Biosystems & Bioengineering, Polymer Science and Technology
Our primary research interests are in the area of polymeric biomaterials, with a special emphasis on elucidating the correlations between nanostructure, molecular interactions, properties and functionalities. We combine fundamental research with applied studies. Our goals are to advance the understanding of biomaterials, to develop new approaches in the field, and to seek creative ways to exploit polymers for biotechnological and medical applications.
A brief outline of some recent projects is given below:
Tran-mucosal drug delivery utilizes human entry passes such as the nasal and buccal cavities, which are covered with a moist gel-like layer termed mucus. Mucoadhesive polymers, capable of adhering to the mucus, facilitate drug absorption by prolonging residence time at the delivery site. We developed a new class of mucoadhesive polymers, which we termed acrylated polymers. These macromolecules carry at least one double bond capable of forming a covalent bonding with thiol groups on mucin type glycoproteins. We believe that acrylated polymers show great promise since combining the inherent properties of the backbone with acrylated side chains considerably enhances their mucoadhesiveness.
Vehicles for the delivery of hydrophobic drugs
More than 40% of the new medical entities developed since the late 1980s are extremely hydrophobic. These drugs can enter the hydrophobic cell membrane thus enable better targeting and drug efficiency. On the down side, low water solubility is related with low absorption, poor bioavailability and lack of dose-response proportionality. We have suggested several new platforms intended to face the challenging task of delivering hydrophobic drugs, and investigated their structure, properties, and release behavior. One scheme is based on composite hydrogels, an o/w (oil in water) microemulsion carrying a hydrophobic drug embedded in a hydrophilic polymer matrix. This approach enhances drug loading due to its higher solubility in the oil droplets, while the cross-linked hydrogel matrix can be readily used as a solid controlled delivery system. The resulting device has a high mechanical strength and has the potential of delivery in various routes, including oral and mucosal. We have recently shown that this approach is very effective in delivering nitroxides to skin cells and tissues. Another scheme involves entrapping hydrophobic molecules in nanoparticles prepared from positively charged polymers. This approach is expected to be useful in cancer therapy, since the enhanced permeability of tumor vasculature allows penetration of nanoparticles, whereas normal blood vessels exclude them. Thus, nanoparticles as drug carriers are an attractive alternative to conventional delivery methods because they can target tumors and have limited toxicity to normal tissue.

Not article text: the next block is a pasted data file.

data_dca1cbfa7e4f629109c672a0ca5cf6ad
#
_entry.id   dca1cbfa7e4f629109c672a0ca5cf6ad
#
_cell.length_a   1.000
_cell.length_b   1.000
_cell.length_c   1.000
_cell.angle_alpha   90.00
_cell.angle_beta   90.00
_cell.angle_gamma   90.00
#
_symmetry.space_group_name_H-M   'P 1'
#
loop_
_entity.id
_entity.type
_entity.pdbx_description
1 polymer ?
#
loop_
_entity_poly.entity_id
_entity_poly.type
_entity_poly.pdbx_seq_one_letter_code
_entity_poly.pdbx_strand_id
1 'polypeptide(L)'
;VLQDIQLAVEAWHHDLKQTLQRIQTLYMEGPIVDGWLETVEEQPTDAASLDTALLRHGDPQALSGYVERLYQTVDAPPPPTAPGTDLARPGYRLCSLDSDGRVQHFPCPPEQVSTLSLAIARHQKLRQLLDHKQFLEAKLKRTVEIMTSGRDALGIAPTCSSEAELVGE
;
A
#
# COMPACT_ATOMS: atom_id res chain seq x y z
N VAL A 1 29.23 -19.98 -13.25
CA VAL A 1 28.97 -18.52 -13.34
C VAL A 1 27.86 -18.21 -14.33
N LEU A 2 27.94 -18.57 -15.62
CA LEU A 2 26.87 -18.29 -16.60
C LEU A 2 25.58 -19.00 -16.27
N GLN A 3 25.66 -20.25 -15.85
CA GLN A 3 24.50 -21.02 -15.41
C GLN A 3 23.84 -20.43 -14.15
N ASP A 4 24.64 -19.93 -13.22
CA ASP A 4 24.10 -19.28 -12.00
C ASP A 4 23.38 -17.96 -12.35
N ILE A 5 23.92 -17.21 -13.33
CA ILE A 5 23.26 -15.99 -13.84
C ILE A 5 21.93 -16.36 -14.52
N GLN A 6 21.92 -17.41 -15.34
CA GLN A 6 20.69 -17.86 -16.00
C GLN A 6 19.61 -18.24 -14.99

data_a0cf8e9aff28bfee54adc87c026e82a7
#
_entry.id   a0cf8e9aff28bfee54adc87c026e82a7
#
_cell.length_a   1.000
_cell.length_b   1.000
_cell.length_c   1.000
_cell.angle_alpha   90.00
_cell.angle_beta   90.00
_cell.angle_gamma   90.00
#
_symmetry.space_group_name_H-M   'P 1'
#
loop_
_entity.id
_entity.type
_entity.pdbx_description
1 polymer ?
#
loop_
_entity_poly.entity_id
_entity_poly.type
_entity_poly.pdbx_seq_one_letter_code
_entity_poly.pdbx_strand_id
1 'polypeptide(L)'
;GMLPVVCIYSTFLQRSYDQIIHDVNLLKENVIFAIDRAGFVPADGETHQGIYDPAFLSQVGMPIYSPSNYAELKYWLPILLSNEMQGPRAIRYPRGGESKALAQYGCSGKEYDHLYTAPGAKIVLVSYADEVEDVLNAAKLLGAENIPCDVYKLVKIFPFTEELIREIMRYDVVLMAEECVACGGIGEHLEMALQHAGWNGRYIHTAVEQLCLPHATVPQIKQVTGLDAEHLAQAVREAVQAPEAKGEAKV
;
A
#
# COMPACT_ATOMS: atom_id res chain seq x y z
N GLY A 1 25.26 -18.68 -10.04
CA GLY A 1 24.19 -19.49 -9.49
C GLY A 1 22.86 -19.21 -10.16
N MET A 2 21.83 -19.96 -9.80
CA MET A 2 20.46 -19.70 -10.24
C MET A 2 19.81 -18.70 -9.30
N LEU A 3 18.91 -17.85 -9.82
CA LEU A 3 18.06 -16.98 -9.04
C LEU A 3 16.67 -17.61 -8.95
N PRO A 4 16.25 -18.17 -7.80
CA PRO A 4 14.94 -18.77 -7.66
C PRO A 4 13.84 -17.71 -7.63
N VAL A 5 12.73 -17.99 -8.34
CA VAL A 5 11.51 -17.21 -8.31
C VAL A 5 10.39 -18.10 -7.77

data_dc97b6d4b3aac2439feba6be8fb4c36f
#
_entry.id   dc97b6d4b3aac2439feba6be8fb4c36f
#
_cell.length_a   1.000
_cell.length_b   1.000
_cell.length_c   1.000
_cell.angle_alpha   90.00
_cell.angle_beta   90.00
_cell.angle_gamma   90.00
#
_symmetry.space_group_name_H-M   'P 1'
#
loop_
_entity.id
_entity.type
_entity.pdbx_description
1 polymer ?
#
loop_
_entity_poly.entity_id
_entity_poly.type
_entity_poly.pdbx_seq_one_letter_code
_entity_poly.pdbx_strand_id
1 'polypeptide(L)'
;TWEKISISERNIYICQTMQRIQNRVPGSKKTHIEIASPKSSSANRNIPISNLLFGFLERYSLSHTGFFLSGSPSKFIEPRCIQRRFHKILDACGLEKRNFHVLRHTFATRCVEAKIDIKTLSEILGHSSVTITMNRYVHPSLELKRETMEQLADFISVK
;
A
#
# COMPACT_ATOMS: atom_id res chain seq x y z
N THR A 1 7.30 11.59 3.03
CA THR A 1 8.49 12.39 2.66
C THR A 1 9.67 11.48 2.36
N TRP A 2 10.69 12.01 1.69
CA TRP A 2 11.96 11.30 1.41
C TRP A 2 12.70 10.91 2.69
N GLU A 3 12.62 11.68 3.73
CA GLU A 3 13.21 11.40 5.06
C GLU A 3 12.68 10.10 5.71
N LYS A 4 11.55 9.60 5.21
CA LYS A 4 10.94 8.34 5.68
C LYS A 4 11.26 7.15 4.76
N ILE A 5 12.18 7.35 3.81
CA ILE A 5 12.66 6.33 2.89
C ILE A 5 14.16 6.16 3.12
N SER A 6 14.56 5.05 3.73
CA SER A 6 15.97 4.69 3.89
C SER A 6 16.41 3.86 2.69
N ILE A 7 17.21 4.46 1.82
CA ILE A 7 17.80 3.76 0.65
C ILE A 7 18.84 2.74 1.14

Fundamental studies of polysaccharide nanostructure
Polysaccharides are naturally occurring polymers which are considered to be attractive candidates for biomedical applications due to lack of toxicity, biocompatibility, biodegradability, relatively low cost, and ease of chemical modification. Like many other research groups, we utilized polysaccharides in some of our studies. The more we used these fascinating materials, the more we became to realized that many of their fundamental aspects are not fully understood. In particular, nanostructure investigations are in many cases missing in the literature. Revealing and understanding the nanostructure and its influence on the properties has become an important research theme in our group. We published the first comprehensive study of the conformation of alginate solutions. This study is one of the few experimental small angle scattering studies aimed at corroborating the proposed theories in this field. We investigated the nanostructure calcium-pectin and thermorevisable pectin-chitosan hydrogels. A quantitative analysis of alginate swelling revealed the deviation from the classic swelling theories, and the extreme sensitivity of chitosan hydrogels to pH was described for the first time.
I. Ventura and H. Bianco-Peled, “Small-Angle X-Ray Scattering Study on Pectin-Chitosan Mixed Solutions and Thermoreversible Gels”, Carbohydrate Polymers 123, 122-129, 2015.
K. Delmar and H. Bianco-Peled, “The Dramatic Effect of Small pH Changes on the Properties of Chitosan Hydorgels Crosslinked with Ggenipin”, Carbohydrate Polymers 127, 28-37, 2015.
O. Yom-tov, D. Seliktar and H. Bianco-Peled, “A Modified Emulsion Gelation Technique to Improve Buoyancy of Hydrogel Tablets for Floating Drug Delivery Systems”, Materials Science and Engineering C 55(1), 335-342, 2015.
L. Neufeld and H. Bianco-Peled, “Designing a Biocompatible Hydrogel for the Delivery of Mesalamine”, International Journal of Pharmaceutics 491(1-2), 170-179, 2015.
K. Delmar and H. Bianco-Peled, “Composite Chitosan Hydrogels for Extended Release of Hydrophobic Drugs”, Carbohydrate Polymers, in press.
O. Yom-tov, D. Seliktar and H. Bianco-Peled, PEG-Thiol based hydrogels with controllable properties”, European Polymer Journal, in press.
T. Eshel-Green and H. Bianco-Peled, “Mocuadhesive Acrylated Block Copolymers Micelles for the Delivery of Hydrophobic Drugs”, Colloids and Surfaces B: Biointerfaces, in press.